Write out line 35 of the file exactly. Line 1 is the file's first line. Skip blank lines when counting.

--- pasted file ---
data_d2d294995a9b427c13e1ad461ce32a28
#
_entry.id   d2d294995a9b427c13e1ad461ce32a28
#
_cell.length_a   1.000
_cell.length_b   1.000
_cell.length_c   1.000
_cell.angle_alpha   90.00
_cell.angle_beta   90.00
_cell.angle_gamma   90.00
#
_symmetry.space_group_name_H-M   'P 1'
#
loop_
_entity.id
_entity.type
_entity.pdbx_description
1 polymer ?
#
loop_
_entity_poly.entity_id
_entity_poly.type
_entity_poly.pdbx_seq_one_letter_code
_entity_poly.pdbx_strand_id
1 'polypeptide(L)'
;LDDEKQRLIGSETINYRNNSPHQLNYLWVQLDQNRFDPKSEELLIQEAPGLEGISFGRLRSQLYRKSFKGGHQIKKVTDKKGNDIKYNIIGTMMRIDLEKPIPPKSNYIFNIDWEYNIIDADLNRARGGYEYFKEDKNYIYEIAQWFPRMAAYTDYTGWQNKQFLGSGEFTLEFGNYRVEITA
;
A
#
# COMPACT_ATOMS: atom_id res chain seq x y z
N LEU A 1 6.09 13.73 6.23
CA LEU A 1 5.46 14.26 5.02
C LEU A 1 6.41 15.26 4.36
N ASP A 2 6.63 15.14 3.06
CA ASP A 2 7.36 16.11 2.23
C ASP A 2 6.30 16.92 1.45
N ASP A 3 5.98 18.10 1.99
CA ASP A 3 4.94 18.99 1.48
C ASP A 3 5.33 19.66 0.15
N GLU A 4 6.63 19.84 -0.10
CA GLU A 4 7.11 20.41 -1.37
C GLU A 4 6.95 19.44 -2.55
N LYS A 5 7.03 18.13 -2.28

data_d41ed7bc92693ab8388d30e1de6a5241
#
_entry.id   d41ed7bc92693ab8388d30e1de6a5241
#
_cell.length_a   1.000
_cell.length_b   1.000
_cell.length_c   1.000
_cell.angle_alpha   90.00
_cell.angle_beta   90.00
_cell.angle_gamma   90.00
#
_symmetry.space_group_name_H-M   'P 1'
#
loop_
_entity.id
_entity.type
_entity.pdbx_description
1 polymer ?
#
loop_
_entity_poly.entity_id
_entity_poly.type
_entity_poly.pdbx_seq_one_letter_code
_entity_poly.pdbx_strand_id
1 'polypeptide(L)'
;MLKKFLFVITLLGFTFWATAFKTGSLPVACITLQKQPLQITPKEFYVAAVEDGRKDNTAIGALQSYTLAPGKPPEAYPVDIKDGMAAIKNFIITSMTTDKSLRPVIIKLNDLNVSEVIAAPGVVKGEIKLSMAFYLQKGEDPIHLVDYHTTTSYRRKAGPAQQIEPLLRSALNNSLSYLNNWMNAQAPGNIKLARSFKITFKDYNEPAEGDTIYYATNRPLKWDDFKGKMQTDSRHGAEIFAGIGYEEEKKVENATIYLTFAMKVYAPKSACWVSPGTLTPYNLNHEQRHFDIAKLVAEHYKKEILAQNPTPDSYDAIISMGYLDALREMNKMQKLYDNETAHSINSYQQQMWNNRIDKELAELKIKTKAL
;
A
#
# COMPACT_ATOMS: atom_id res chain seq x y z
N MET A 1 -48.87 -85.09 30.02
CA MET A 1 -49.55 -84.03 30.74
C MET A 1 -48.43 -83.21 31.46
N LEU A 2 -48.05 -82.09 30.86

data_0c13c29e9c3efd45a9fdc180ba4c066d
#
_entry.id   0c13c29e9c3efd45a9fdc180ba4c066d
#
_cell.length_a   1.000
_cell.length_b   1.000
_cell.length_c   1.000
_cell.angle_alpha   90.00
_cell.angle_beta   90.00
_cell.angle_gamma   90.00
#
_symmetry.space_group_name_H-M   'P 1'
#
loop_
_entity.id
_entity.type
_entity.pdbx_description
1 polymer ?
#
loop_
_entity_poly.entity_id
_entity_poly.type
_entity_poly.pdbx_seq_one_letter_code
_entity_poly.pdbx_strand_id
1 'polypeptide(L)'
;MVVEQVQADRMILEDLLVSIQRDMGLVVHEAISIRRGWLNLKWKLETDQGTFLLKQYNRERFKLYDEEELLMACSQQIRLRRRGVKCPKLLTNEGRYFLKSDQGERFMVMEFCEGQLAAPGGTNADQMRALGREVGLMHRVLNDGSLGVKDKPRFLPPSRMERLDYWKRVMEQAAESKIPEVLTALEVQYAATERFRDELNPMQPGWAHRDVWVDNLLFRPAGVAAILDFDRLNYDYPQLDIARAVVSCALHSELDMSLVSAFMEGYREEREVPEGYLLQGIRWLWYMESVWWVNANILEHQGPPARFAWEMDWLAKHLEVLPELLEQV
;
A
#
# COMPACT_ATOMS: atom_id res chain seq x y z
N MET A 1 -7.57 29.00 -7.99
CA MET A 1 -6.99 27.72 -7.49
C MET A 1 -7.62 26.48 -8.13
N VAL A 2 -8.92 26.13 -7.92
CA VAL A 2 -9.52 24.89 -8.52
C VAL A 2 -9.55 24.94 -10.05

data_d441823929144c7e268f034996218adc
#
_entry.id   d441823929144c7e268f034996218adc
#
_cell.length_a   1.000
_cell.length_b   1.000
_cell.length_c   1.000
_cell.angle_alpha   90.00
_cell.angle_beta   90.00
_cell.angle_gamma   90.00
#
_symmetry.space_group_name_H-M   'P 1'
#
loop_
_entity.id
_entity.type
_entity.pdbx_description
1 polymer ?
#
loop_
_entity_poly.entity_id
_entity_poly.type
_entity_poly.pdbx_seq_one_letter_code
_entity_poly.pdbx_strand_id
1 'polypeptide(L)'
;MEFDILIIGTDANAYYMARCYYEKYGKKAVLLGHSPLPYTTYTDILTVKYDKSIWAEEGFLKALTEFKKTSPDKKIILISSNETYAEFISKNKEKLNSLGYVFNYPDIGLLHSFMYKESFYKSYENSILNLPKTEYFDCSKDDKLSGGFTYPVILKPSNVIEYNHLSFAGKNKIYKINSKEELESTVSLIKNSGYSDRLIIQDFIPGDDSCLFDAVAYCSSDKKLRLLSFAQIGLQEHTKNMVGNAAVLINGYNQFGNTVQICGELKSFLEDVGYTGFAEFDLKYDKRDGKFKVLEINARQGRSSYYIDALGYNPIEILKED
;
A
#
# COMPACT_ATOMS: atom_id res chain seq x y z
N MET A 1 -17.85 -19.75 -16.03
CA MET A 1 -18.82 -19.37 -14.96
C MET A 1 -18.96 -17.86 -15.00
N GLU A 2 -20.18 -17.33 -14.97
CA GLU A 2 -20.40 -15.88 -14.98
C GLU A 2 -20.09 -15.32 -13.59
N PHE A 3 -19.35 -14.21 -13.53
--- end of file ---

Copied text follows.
CA ASP A 2 7.36 16.11 2.23